Needs of many outweigh needs of few
I’ve recently been called a communist, a left-winger and even a Nazi. Several people have accused me of being anti-union, but I prefer to think of myself as pro-taxpayer or citizen-first.
Recent newspaper editorials and my opinion commentary regarding the city’s ongoing contract negotiations with its labor unions have drawn the ire of some, although the positive feedback from dozens of taxpayers certainly outweighs the negative comments I have heard.
Let me be perfectly clear: I have nothing against labor unions in general or the city’s unions specifically. The members themselves deserve praise. Most of them work hard and are overworked and underpaid.
But, that goes for me and almost anyone else in the workforce today.
The difference is taxpayers are asked to foot the bill when it comes to public labor unions and, therefore, have the right to expect reasonable division of costs when it comes to the salaries and benefits of those individuals.
The city still faces real financial challenges. Although leaders have to look at a variety of changes in how it operates and who pays what for services, the primary focus has to be fixing a benefits system that is essentially crippling the city.
Two of Ironton’s three labor unions — the American Federation of State, County, and Municipal Employees and the Fraternal Order of Police — have basically refused to accept any concessions in their new contracts and have said they are fine with recent layoffs, despite the fact that these cuts greatly diminish the ability to provide the services needed.
Massive layoffs shouldn’t even be an option until other changes are made.
Some within the city’s leadership contend that the layoffs cut the needed dollar amount to get within the city’s 2012 budget — a flawed document that did very little to really address the city’s problems; and did even less if these two unions don’t come on board.
Right now, the police and AFSCME employees contribute nothing to their retirement and only pay 5 percent of their health insurance premiums.
This has to be addressed if the city is ever going to move forward.
Continuing to cut personnel to the point that it is impossible to provide services is an unacceptable solution when nothing is being done to fix the root problems.
The city council and the mayor would be just as culpable because approving new union contracts like these only continues the trend of asking the citizens for financial Band-Aids while doing very little to address the real disease — an unsustainable benefit system and refusal to live within its means.
Thankfully council tabled these contract proposals and have asked for something better.
Now is time for Mayor Rich Blankenship to show some real leadership and the backbone needed to stand up to the unions. The mayor must be the one who determines the city’s staffing needs, not the unions.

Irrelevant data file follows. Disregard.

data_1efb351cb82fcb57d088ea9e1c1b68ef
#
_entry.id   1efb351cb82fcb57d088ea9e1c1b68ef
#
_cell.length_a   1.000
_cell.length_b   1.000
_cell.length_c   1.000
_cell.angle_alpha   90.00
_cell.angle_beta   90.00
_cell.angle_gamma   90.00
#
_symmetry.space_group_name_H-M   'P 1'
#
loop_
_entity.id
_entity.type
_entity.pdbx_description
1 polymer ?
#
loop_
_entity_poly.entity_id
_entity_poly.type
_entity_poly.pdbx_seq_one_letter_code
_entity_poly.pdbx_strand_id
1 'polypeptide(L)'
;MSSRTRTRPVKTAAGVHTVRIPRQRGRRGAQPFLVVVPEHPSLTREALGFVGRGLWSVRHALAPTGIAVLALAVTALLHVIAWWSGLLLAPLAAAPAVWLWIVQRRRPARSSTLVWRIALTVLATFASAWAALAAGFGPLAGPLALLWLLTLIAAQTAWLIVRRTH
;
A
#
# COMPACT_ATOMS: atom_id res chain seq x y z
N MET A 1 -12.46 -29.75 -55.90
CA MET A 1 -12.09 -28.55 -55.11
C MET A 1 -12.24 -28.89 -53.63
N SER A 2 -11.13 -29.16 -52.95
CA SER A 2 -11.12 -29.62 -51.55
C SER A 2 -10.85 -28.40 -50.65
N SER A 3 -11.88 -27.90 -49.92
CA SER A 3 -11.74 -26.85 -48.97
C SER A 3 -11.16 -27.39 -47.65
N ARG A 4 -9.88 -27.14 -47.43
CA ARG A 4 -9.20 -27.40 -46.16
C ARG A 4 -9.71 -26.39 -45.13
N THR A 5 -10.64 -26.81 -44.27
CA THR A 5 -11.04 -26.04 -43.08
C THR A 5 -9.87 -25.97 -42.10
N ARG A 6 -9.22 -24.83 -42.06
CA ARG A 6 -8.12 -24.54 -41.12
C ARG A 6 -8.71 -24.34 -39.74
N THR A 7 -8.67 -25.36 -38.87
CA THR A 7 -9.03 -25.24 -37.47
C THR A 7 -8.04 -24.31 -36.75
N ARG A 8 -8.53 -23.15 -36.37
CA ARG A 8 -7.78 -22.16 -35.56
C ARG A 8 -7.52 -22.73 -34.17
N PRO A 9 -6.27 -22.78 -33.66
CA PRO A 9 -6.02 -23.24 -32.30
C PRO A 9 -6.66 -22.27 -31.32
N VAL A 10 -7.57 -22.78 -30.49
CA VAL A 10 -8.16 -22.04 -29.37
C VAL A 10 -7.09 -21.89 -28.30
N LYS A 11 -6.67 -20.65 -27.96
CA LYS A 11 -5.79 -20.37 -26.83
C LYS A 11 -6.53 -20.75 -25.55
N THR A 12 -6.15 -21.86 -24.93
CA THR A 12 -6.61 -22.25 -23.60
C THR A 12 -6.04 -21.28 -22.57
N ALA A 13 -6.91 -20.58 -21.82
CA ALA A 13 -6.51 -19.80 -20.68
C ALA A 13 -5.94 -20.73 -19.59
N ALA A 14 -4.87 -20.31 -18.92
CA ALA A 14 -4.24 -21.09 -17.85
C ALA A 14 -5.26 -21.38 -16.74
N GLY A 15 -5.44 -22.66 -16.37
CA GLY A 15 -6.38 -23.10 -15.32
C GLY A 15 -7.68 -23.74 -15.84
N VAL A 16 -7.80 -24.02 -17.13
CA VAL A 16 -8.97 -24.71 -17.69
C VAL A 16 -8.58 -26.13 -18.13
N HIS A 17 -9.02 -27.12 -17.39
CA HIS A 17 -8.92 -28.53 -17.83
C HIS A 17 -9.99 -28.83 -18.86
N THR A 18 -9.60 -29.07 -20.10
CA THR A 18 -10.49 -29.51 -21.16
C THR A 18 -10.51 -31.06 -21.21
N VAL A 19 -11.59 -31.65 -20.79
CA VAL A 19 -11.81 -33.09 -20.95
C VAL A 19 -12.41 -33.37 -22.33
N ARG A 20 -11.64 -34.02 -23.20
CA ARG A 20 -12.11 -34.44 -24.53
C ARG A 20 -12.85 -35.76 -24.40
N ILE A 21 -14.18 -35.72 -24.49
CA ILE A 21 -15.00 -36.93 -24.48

The citizens of Ironton deserve this from the man they re-elected to lead them.
The city can no longer ask the citizens to continue to pay increasing fees for services that continue to diminish.
Anyone who thinks the citizens can do more fails to realize that most citizens are already paying their share. This year alone the city added nearly $600,000 in fee increases and income tax hikes for some residents.
Although the city council says it cut more than $300,000, without the layoffs or concessions, the city is still facing a deficit that could be as high as $250,000.
The median household income in Ironton is $28,000. This is hard to raise a family on. According to the 2009 census, one of every three Ironton resident falls below the national poverty level.
We cannot continue to ask people who make less money, pay more for their insurance and have inferior retirement options — if they have any at all — to subsidize benefit packages that are out of touch with reality.
The firefighters’ union and non-union employees all made significant concessions — and also seem to understand that more will be asked of them in the future. They should be commended for their willingness to do the right thing to get the city back on solid financial ground.
Some people argue that concessions are asking employees to take pay cuts. That argument simply does not hold water.
They are being asked to pay a proportionate share of the expenses associated with benefits they receive. It happens all the time in private sector employment and the public sector should be no different.
It would be safe to say that nearly all of Ironton’s employees work hard and likely deserve more than they are getting right now. But the reality is the city has to live with what it has and still provide adequate services to make people want to live here.
This issue really isn’t about fewer than 100 employees. It is about the nearly 12,000 citizens of Ironton. This skewed focus has gone on for far too long and must change now.
The city of Ironton cannot afford for these practices to continue. The citizens of Ironton cannot afford it either.
Michael Caldwell is publisher of The Tribune. To reach him, call (740) 532-1445 ext. 24 or by e-mail at email@example.com. Follow him on Twitter: @MikeCaldwell_IT.